Dollond Owl No 3
Houghton-Butcher Manufacturing Co Ltd.
|Name:||All Distance Pocket Ensign|
|Manufacturer:||Houghton-Butcher Manufacturing Co Ltd.|
|Country of Origin:||United Kingdom|
|Construction:||Metal bodied folding camera, finished in black leather".|
|Dimensions (w x h x l):||6½ x 3¼ x 1⅝"|
|Date of this Example:||c1927|
|Plate / Film Size:||2¼B (E20) rollfilm|
|Lens:||Lukos Anastigmat f6.3 F=10.5cm Serial 152891|
|Shutter:||"Trichro" Shutter, 3 speed, T B settings|
|Serial Number:||"F 21810" engraved at one of focus scale|
Photos copyright © 2014 David Purcell. Do not use without permission.
The Dollond Owl No 3 camera is a leather covered, steel bodied camera made by Houghton Butcher (marked on shutter as H.B.M & Co Ltd), sharing many common features with other Ensign cameras of the same period. The Dollond owl No 3 appears to be based on the No 3 Ensign Carbine.
The name is embossed into the leather on the back of the camera, but is also shown on an elliptical shaped badge that is fixed to the underside of the rail that carries the land standard and then shows through a similarly shaped cut out in the baseboard so it is visible when the camera is closed. This coincides with the location and shape of the Ensign badge that appears on the face of the baseboard of the equivalent Ensign models.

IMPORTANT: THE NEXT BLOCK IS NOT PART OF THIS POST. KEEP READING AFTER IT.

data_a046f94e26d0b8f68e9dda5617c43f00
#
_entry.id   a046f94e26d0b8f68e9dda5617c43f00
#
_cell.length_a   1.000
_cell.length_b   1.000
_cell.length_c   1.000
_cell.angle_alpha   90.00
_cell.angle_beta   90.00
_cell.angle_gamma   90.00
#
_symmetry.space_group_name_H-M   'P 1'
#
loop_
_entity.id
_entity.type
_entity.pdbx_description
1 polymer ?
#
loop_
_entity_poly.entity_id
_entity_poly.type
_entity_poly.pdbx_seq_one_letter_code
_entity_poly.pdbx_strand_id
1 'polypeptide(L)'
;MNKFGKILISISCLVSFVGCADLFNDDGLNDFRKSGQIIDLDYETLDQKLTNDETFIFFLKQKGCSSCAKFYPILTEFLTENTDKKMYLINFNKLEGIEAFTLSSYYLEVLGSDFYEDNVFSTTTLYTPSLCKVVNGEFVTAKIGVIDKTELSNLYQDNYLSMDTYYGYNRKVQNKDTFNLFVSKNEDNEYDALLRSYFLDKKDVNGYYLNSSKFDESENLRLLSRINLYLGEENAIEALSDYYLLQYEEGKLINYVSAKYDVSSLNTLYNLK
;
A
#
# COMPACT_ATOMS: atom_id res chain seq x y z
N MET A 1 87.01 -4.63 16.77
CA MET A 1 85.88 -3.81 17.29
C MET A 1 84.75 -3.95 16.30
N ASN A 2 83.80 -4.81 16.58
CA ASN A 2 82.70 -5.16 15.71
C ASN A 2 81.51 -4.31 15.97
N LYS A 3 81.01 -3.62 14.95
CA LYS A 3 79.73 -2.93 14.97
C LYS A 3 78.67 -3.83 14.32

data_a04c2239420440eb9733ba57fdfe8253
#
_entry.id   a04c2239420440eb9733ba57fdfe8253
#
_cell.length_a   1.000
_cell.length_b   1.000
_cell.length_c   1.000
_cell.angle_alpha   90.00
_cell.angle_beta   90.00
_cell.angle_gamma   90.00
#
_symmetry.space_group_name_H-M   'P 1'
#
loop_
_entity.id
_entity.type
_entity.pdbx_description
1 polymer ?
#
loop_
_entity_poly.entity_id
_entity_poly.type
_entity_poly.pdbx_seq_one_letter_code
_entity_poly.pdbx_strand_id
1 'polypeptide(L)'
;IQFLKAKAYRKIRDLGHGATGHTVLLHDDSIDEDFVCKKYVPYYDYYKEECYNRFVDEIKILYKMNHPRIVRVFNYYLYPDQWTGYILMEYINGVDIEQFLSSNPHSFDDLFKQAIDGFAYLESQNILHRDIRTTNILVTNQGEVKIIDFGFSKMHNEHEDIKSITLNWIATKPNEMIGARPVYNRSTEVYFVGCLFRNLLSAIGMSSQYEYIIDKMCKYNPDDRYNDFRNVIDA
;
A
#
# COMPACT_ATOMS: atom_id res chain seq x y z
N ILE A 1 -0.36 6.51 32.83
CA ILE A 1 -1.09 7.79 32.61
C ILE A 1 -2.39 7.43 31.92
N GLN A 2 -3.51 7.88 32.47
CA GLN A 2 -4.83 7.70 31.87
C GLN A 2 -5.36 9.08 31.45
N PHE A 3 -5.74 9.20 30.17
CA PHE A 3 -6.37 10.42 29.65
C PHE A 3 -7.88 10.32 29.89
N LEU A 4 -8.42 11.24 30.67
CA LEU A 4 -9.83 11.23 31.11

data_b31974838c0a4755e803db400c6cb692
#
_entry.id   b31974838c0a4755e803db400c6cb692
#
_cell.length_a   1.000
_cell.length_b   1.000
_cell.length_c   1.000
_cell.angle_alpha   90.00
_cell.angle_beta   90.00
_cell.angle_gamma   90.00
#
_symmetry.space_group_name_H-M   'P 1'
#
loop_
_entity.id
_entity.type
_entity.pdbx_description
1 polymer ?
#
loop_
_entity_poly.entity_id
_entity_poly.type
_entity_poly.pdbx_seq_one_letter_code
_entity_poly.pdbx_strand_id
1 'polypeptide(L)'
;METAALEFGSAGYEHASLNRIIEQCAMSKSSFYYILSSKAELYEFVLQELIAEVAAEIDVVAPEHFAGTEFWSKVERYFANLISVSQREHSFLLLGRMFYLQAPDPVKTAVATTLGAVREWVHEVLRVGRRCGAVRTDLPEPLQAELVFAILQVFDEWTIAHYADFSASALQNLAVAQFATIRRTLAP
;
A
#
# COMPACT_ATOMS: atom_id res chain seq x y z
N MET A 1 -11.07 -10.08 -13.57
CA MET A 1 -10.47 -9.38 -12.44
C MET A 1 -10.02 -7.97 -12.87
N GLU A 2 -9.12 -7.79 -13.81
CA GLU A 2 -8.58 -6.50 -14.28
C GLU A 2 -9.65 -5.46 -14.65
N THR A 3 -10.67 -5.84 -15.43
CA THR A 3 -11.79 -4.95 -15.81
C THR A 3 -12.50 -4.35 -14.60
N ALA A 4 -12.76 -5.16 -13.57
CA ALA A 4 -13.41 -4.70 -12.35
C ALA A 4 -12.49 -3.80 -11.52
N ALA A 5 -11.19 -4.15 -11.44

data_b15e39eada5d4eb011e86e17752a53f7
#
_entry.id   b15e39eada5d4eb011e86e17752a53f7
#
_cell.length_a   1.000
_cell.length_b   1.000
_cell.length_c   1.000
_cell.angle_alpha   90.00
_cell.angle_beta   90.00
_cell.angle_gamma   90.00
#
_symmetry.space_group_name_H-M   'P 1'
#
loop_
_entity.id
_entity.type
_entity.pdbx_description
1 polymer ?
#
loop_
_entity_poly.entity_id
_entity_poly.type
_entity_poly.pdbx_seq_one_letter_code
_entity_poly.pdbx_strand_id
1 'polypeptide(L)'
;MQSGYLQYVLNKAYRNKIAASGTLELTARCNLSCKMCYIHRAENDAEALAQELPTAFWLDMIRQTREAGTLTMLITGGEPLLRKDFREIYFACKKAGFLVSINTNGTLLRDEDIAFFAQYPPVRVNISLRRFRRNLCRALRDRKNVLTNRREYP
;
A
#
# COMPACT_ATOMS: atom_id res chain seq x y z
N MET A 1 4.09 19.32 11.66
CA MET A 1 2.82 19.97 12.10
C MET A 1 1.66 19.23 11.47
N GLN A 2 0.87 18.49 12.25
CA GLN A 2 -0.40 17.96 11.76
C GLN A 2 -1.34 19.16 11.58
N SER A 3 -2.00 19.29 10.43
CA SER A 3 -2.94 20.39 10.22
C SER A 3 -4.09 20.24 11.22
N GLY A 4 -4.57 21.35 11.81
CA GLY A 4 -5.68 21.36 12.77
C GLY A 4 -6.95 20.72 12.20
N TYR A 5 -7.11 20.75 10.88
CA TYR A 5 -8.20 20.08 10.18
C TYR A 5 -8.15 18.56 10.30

The camera has a sports finder as a well as a standard reflecting finder. It has a focusing scale marked in both feet and meters. The nickel plated focus scale also has "F 21810" engraved at one end - it is assumed that this is a serial number.
The side clips forming the hinged spool holders carry patent number 281802, as seen on other Ensign cameras of this period. The inside of the back the camera is marked with UK patent 280352, as well as equivalent US (1709782) and German (486989) numbers, which relates to the pressure plate that is raised into position when the cover over the red window is closed.
Dollond merged with Aitchison in 1927 according to their web site. Earlier BJPAs list Dollond in the directory of the photographic trade. The 1931 advertisement shows an Owl logo on one of the pages, suggesting this was their company logo and therefore accounting for the choice of name for the camera. Aside of selling cameras under their own name, the advert from the 1931 BJPA makes it apparent that they were also selling second hand equipment.